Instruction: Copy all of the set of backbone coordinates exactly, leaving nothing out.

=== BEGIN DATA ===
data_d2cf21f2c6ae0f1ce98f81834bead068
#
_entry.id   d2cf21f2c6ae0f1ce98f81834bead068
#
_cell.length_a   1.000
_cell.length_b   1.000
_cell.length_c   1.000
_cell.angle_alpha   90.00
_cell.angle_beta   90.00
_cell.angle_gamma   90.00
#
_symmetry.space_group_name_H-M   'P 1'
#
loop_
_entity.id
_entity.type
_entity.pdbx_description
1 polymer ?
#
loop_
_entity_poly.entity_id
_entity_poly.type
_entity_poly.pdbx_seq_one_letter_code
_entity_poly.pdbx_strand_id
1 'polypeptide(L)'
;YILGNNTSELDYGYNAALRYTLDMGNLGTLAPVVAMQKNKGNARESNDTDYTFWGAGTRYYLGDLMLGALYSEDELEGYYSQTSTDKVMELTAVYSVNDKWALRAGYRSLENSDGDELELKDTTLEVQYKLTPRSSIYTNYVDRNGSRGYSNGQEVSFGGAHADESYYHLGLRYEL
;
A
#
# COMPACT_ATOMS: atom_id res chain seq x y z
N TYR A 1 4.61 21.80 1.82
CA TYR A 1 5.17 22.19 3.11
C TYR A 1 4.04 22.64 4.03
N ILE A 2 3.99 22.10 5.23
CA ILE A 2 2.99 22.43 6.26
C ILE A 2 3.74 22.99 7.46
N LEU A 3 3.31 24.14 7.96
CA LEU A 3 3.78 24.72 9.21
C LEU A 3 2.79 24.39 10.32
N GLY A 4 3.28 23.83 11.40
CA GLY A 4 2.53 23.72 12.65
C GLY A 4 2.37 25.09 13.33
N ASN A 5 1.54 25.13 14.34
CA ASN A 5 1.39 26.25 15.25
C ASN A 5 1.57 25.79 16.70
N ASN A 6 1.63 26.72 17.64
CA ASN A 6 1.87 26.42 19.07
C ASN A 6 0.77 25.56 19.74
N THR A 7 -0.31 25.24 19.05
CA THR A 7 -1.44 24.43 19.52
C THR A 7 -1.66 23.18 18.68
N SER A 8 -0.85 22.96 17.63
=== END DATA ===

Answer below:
data_d2cf21f2c6ae0f1ce98f81834bead068
#
_entry.id   d2cf21f2c6ae0f1ce98f81834bead068
#
_cell.length_a   1.000
_cell.length_b   1.000
_cell.length_c   1.000
_cell.angle_alpha   90.00
_cell.angle_beta   90.00
_cell.angle_gamma   90.00
#
_symmetry.space_group_name_H-M   'P 1'
#
loop_
_entity.id
_entity.type
_entity.pdbx_description
1 polymer ?
#
loop_
_entity_poly.entity_id
_entity_poly.type
_entity_poly.pdbx_seq_one_letter_code
_entity_poly.pdbx_strand_id
1 'polypeptide(L)'
;YILGNNTSELDYGYNAALRYTLDMGNLGTLAPVVAMQKNKGNARESNDTDYTFWGAGTRYYLGDLMLGALYSEDELEGYYSQTSTDKVMELTAVYSVNDKWALRAGYRSLENSDGDELELKDTTLEVQYKLTPRSSIYTNYVDRNGSRGYSNGQEVSFGGAHADESYYHLGLRYEL
;
A
#
# COMPACT_ATOMS: atom_id res chain seq x y z
N TYR A 1 4.61 21.80 1.82
CA TYR A 1 5.17 22.19 3.11
C TYR A 1 4.04 22.64 4.03
N ILE A 2 3.99 22.10 5.23
CA ILE A 2 2.99 22.43 6.26
C ILE A 2 3.74 22.99 7.46
N LEU A 3 3.31 24.14 7.96
CA LEU A 3 3.78 24.72 9.21
C LEU A 3 2.79 24.39 10.32
N GLY A 4 3.28 23.83 11.40
CA GLY A 4 2.53 23.72 12.65
C GLY A 4 2.37 25.09 13.33
N ASN A 5 1.54 25.13 14.34
CA ASN A 5 1.39 26.25 15.25
C ASN A 5 1.57 25.79 16.70
N ASN A 6 1.63 26.72 17.64
CA ASN A 6 1.87 26.42 19.07
C ASN A 6 0.77 25.56 19.74
N THR A 7 -0.31 25.24 19.05
CA THR A 7 -1.44 24.43 19.52
C THR A 7 -1.66 23.18 18.68
N SER A 8 -0.85 22.96 17.63